Poor men! They get so few privileges in life. They're constantly being forced to question whether or not they can have it all. Their reproductive rights are regularly under attack. And feminists are always trying to threaten their masculinity.
Finally, though, science is validating a natural advantage men have over their female counterparts: They're really, really good at putting together Ikea furniture.
After spending the better part of the past century wondering who reigns supreme when it comes to assembling Swedish flat-pack furniture, researchers at the University of Tromsø in Norway found evidence for the long-held belief that men are better than women at performing spatial tasks, like putting together, say, a Råskog or a ready-to-assemble kitchen trolley. Good for you, guys! Way to overcome centuries of cultural oppression!
The study: In a study of 80 young adults divided into two groups (one with Ikea's notoriously impenetrable assembly instructions, the other without), men put together a little rolling cart more accurately and faster on average than women. Surprisingly, the experiment was inspired by Ikea itself, after the researchers decided to test a theory initially posed by Petra Hessler, formerly the head of Ikea's Germany division.
Hessler told Deutsche Presse-Agentur she suspected that men actually had a harder time assembling the company's furniture than women did. "Men never look at the instruction leaflet and have the most problems when assembling our furniture because they think they can do it without help," Hessler said. "A woman will neatly lay out all the screws while a man will throw them in a pile... Something always goes missing."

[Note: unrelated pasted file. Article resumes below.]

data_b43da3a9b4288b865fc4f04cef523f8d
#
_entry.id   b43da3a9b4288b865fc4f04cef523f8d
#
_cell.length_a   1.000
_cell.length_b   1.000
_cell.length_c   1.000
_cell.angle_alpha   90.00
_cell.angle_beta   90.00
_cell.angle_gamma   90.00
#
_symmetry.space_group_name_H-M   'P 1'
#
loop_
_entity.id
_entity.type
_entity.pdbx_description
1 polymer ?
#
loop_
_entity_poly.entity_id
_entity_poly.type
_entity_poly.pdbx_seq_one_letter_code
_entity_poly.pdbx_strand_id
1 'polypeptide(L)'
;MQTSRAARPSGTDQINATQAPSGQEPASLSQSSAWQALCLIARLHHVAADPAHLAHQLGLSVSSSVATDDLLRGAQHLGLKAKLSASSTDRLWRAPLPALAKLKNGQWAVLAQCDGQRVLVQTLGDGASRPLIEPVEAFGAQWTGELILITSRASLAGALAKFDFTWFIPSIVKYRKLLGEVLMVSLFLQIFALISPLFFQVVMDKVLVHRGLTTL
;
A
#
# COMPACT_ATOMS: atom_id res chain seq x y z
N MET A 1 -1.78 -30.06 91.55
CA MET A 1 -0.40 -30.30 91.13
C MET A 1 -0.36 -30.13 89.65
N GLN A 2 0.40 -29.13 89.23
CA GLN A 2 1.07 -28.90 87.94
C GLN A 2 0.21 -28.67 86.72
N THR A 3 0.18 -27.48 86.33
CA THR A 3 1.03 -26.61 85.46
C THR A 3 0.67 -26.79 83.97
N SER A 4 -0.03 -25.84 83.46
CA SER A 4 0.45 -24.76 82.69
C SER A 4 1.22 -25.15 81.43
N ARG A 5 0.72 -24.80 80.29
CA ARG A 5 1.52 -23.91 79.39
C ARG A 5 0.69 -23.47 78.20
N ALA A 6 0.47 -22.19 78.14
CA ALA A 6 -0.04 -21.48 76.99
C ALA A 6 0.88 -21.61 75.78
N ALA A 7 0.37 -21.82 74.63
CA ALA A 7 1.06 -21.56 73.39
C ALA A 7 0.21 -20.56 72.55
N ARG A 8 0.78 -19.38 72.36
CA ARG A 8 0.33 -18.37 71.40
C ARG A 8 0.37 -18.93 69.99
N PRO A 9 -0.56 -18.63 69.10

So in an epic fact-checking effort, the Norwegian researchers divided 40 college-age men and 40 college-age women into smaller groups to see how well they followed directions, as well as how spatially perceptive they were. In the group that was given a step-by-step assembly manual for the kitchen cart, men got the job done 10% faster than women (22.48 minutes compared to 24.80 minutes).
In the group that was provided only an image of the final product, however, men came in at 23.65 minutes compared to women's 28.4 minutes, thus finishing faster. (But hey, don't they always?).
Cool kitchen cart, bro: Clearly, the study has its flaws. The researchers noted its relatively small sample size and the fact that it only measures one age group, but as the Washington Post points out, it's also crucial to remember that theories about men's and women's spatial perception tend to be chicken-or-egg. Men have been shown to be better on average at mentally picturing shapes, but the trait itself varies widely among individuals. Some women are better at spatial tasks than other women, but they're also better than a lot of men.
It's hard enough to tell when traits are socialized or if they're inherent to men or women, though that's getting a little easier to parse: Another team of researchers recently used brain scans to illustrate that men's and women's brains actually aren't that different. Previous studies have also concluded that when it comes to certain tasks, particularly those involving spatial cognition, confidence plays a huge role in eventual achievement.
So, it could be that men are good at screwing together plywood bookshelves because society has spent so much time telling them they are, and not because they have some evolutionary advantage over women. But let's be honest: Maybe the advantage is for women to avoid tasks that leave most grown adults sputtering curse words and throwing lacquered table legs in frustration, and instead just leave that stuff to the boys.
h/t the Cut